The seventh month of the Russo-Ukrainian war is ended; however, it can be observed vividly that the global “stakeholders” of this war are still quenching their thirst. On 21st September 2022, US President Joe Biden addressed the UN’ General Assembly and once again called for a united global stance to isolate Russia because of its war of aggression against Ukraine. In his speech, he expressed, “the world has experienced ‘great upheaval’ over the past year – a brutal, needless war, a war chosen by one man. This war is about extinguishing Ukraine’s right to exist as a state, plain and simple, and Ukraine’s right to exist as a people. Whoever you are, wherever you live, whatever you believe, that should not – that should make your blood run cold”. He further added, “that’s why 141 nations in the UN General Assembly came together to unequivocally condemn the Russian invasion of Ukraine. The United States has marshaled massive levels of security assistance and humanitarian aid and direct economic support for Ukraine more than $25 billion to date. Our allies and partners around the world have stepped up as well and today, more than 40 countries represented here have contributed billions of their own money and equipment to help Ukraine defend itself. Such global unity has never existed”. But here is one thing which Biden neglected to mention that virtually all of the 40 countries contributing to Ukraine’s defense are NATO members or other US allies and security dependents. Support elsewhere in the world for sanctions against Russia can’t be seen and policymakers in Washington are indignant upon and well aware of this fact.
Hudson Institute – a Washington-based conservative American Think Tank’s scholar Walter Russell Mead noted Washington’s lack of success in broadening the anti-Russia coalition beyond the network of traditional US’ allies. “The West has never been more closely aligned. It has also rarely been more alone. Allies in the NATO along with Australia and Japan are united in revulsion against Vladimir Putin’s war and are cooperating with the most sweeping sanctions since World War II. The rest of the world, not so much”, he said. According to the global political analysts, Biden’s boast about ‘141 nations coming together to unequivocally condemn Russian invasion against Ukraine’ was a bit of an exaggeration. He referred to a resolution; the UN’ General Assembly passed on 2nd March, 2022. Although, it did demand an immediate cessation of the hostilities by Russia against Ukraine but it was purely symbolic measure that did not require member states to do anything. Despite the toothless nature of the resolution, five nations cast negative votes, and 35 nations, mostly in the Middle East and Africa abstained, which was undoubtedly an unsubtle diplomatic snub to Washington.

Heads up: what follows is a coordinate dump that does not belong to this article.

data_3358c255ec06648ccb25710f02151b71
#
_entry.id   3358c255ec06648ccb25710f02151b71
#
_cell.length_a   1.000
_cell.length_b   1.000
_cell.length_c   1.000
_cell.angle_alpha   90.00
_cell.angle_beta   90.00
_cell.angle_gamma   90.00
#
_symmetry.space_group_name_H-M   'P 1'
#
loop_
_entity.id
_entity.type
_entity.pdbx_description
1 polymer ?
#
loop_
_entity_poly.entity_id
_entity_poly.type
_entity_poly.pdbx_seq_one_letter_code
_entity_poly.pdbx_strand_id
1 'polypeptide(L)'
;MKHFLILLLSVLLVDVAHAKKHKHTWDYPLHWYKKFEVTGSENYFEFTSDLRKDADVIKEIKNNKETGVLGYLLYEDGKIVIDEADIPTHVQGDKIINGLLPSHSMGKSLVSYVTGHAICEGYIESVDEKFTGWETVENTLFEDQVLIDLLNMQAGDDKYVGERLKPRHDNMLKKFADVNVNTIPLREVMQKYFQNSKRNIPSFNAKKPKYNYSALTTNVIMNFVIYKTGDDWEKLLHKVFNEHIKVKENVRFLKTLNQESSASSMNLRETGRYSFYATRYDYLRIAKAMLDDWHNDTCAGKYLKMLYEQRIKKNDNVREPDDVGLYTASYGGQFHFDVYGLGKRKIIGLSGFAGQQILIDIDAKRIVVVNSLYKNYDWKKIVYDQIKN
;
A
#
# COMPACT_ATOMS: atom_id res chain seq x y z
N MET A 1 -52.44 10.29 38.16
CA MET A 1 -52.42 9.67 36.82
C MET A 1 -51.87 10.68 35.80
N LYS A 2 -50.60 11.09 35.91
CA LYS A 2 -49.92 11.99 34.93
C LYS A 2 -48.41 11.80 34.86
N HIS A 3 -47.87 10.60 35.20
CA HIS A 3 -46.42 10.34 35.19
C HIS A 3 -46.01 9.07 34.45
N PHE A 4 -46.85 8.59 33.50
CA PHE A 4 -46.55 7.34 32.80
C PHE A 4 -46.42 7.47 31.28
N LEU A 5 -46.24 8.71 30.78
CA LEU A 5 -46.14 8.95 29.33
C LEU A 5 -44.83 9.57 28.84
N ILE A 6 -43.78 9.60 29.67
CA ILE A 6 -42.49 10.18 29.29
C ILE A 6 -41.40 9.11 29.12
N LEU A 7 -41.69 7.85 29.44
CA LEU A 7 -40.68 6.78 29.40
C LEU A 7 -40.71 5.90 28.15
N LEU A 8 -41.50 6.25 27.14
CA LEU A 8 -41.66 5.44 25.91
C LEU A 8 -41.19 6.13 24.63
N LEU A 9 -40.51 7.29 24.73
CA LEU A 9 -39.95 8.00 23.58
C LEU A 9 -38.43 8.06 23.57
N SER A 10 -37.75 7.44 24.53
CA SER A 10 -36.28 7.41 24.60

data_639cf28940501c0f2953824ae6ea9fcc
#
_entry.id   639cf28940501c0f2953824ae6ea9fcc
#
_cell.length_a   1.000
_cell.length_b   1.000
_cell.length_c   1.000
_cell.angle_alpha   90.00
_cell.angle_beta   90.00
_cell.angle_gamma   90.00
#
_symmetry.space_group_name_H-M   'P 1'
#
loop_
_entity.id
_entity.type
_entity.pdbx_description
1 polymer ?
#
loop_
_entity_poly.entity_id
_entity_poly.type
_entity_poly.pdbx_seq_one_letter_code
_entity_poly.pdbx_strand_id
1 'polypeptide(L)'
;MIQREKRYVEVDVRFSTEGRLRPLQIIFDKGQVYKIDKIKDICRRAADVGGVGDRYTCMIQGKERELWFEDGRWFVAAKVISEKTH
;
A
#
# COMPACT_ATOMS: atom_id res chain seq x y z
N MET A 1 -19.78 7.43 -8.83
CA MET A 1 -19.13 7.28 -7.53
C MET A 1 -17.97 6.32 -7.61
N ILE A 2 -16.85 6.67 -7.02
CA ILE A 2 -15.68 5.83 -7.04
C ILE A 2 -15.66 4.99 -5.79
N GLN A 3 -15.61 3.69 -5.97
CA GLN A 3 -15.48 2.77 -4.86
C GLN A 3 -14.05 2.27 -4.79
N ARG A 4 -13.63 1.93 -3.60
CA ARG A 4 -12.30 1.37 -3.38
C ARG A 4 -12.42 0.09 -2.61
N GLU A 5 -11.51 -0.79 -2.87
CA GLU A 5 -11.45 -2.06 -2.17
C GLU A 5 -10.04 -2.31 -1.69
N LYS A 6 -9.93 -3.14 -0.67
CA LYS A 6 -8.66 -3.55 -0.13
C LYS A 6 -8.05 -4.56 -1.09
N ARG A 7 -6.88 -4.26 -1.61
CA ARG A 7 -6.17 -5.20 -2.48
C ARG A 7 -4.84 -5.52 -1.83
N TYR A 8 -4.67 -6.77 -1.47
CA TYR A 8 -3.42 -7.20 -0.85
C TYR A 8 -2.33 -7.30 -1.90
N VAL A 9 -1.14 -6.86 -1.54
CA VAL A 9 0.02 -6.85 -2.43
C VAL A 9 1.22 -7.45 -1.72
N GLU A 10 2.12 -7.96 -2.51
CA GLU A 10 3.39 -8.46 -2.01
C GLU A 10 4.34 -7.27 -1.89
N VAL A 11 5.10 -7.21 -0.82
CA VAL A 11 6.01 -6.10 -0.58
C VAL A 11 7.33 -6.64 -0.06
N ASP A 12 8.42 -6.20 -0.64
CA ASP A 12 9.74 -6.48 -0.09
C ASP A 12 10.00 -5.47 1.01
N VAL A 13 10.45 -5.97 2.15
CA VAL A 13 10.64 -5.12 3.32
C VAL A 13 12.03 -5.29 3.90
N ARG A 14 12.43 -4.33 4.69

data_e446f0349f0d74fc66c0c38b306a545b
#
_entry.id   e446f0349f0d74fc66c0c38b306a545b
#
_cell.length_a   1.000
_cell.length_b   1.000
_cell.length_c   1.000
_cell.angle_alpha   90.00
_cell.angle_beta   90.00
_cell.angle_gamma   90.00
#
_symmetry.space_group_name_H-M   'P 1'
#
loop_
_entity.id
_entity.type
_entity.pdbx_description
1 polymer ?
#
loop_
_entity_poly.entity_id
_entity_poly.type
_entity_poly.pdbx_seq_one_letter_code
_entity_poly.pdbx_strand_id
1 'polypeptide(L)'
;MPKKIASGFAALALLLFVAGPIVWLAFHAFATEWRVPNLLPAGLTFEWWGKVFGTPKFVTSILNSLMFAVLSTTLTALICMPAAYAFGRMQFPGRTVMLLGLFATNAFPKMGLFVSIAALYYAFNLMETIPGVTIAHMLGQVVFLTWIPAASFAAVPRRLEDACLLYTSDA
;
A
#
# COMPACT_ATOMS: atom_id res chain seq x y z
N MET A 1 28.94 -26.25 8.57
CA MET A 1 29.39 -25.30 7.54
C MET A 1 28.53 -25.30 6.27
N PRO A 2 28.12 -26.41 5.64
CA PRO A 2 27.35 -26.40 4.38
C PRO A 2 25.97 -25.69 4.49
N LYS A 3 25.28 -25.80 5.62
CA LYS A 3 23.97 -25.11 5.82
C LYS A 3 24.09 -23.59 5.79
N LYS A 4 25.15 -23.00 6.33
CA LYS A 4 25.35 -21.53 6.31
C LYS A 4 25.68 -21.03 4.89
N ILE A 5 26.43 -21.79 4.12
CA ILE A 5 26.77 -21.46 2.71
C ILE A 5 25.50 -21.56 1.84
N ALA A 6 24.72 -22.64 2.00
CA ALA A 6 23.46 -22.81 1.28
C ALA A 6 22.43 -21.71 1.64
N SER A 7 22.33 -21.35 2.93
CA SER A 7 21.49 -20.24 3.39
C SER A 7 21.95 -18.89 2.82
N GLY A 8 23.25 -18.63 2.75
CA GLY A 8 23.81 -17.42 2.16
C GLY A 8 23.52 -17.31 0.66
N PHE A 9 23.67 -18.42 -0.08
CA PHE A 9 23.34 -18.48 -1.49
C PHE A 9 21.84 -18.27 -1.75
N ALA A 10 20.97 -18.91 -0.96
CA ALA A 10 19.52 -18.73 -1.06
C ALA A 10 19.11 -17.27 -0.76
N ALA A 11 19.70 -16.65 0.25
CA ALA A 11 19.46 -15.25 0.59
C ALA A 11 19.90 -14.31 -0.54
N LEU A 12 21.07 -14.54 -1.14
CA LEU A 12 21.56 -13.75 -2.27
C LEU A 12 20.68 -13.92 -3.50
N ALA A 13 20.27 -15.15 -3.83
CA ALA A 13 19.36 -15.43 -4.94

It was undoubtedly an early sign of trouble for Washington’s policy towards Moscow and matters have not improved since then. The situation can be inferred from the fact that despite extensive diplomatic pressure from the Biden Administration, key diplomats and economic players, the key player in South and Latin America – Brazil along with South Africa and Saudi Arabia have refused to impose sanctions against Russia. Moreover, Asia’s two demographic and economic giants – China and India have stubbornly remained on the sidelines. Furthermore, some early dissension was evident even within NATO. Hungary’s Prime Minister, Viktor Orban, made it clear from the outset that his country would not send weapons to Ukraine. Scorning the European Union’s solidarity with the US regarding anti-Russian sanctions, Orban later stated that “the European Union had ‘shot itself in the lungs’ by joining the US’ crusade to coerce Russia, especially with the sanctions on natural gas and other energy supplies”. He further warned, “it will lead to create a cold, dark winter and a nasty economic recession for European citizens”. His words later on proved to be true and currently, the economic recession is knocking at the door step of Europe, as the economic experts are already warning of a deadly recession in upcoming years.
Turkey’s deviation from the Washington’s policy towards Moscow is even greater than Hungary’s decision. Almost from the beginning, Ankara has given higher priority to ending the war in Ukraine as soon as possible rather than trying to coerce, weaken and humiliate Moscow. The Turkish President, Recep Tayyip Erdogan, has repeatedly offered to play the role of mediator between Russia and Ukraine. Turkey’s restlessness with the US-NATO strategy has deepened over the months. In early September, 2022, Erdogan sharply criticized Turkey’s NATO partners for engaging in repeated provocations toward Moscow. Turkey has been attempting to bring both Russia and Ukraine to the bargaining table and somehow has been successful; at least in spurring grain shipments. “We have always maintained a policy of balance between Russia and Ukraine. From now on, we will continue to follow that balanced policy”, Erdogan told the reporters earlier this month.